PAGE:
You give an excellent directive, but there is another mighty tool that God put into every married man’s life: His wife, his ezer, his co-heir. When a wife steps out to say “my husband has a problem with sex/money/power” the Christian community should not be so quick to dismiss her claims and label her a unsubmissive/feminist/Jezebel/fanatic. Worse than being ignored, she is often blamed for her husband’s particular character defects, especially any sexual perversions he is cultivating and using against her. This is treacherous! She needs the support of her church to heal and grow healthy, and instead she gets only judgement and blame!
I know you write often about rampant sexual immorality in the church, and the growing use of vile pornography specifically, so you already know the numbers. If women were empowered to hold their husbands accountable the way God actually intended, I believe there would be less of these humiliating crashes, at least among the married men.
I have spent the past week hunkered down in hotel rooms typing my own story of abuse, divorce, and hiding. I had always been taught that God hates divorce, and abuse is not a biblical reason to leave a marriage. I left the house after twenty-three years of abuse, because I did not want my sons to have a dad in prison because he had maimed or murdered their mom. I had no intention of divorcing him, because I thought that would be a sin. I am grateful to the Lord for leading me to understand that abuse is abandonment. An abusive spouse is not dwelling in the position of husband. He is tormenting his bride. This in no way resembles the relationship of Christ to His church. I am praying your article is shared and read by thousands. May it be a healing balm to women who have been beaten emotionally and spiritually by people who have condemned her for leaving her abuser.
—Jenny H, Conway, AR
The reader wonders why piety seems to be missing in the Proverbs 31 woman’s life, specifically prayer, Scripture study, and witnessing. He or she wonders why this exemplary woman is mostly concerned with “worldly concerns.” First, we should be careful not to expect Proverbs 31 to describe all that a woman ought to be. Simply put, it doesn’t. Proverbs is the book of wisdom, and this chapter is meant to show specifically what wisdom can look like in a woman’s life. This is necessary because until now many of the proverbs have come from a man’s point of view–consider the multiple references to men, men’s work, and adulteresses. We’ve heard the pleas of parents toward their son, not their daughter. But lest anyone start to presume that it’s acceptable for women to be witless ornaments, the capstone passage of this book is a stunning portrait of a wise woman.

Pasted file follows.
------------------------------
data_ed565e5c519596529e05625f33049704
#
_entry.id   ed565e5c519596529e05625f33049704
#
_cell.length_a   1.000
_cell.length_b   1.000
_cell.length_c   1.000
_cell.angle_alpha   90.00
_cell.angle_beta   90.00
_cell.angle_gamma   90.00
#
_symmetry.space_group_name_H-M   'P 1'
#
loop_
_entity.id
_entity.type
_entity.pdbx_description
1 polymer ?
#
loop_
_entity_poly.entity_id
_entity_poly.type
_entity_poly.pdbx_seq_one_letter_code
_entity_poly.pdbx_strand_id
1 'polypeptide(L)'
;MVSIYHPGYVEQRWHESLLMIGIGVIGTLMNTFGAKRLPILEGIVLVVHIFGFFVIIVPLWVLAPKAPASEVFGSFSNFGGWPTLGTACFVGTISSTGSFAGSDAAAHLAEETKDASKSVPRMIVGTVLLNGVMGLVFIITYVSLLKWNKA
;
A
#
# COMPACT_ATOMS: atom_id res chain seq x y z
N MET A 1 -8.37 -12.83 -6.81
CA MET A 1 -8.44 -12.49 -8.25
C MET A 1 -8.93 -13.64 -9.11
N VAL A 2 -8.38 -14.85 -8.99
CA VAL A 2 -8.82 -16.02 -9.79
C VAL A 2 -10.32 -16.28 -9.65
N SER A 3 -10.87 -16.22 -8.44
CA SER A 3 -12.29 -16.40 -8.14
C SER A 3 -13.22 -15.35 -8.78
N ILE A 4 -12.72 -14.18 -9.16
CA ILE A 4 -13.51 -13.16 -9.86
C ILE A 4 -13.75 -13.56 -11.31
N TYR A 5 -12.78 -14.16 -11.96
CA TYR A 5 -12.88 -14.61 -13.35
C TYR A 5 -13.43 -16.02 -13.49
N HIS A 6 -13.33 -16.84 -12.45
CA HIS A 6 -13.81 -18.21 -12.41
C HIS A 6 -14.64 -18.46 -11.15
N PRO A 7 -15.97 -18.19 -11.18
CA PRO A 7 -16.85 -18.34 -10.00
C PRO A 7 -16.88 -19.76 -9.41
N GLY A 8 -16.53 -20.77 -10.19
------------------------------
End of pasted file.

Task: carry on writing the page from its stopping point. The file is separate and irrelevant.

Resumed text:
But shouldn’t piety be counted as a hallmark of a wise person? Certainly. And it’s not altogether missing from Proverbs 31–how did she learn wisdom and kindness otherwise (31:26)? How could she fear the Lord if not devoted to him (31:30)? But I think this passage underemphasizes piety for two reasons. First, peoples in different times and places have wildly different opportunities to pursue personal Bible study, private prayer, public worship, and evangelism. I think God understands the burdens multitudes of women must bear and chose not to prescribe a one-size-fits-all devotional practice here.
The second and perhaps more relevant reason is that it is easy to engage in devotional practices and still live foolishly. It is not hard for many professing Christian women to go to church or Bible study or sing moving worship music or read some really good Christian blogs. But to see if their lives are in submission to wisdom, you must look at their actions. Knowing or repeating wisdom does not make us wise. Doing wisdom makes us wise. Remember, in Proverbs 1 and 9, Wisdom and Folly are both easy to find. They both stand in public. They’re both loud. But Wisdom does not just want an audience; she wants her hearers to “turn” toward her (1:23, 9:4), to change their ways. “The simple are killed by their turning away, and the complacency of fools destroys them,” warns Wisdom (1:32), and she is talking about people who have heard her speak.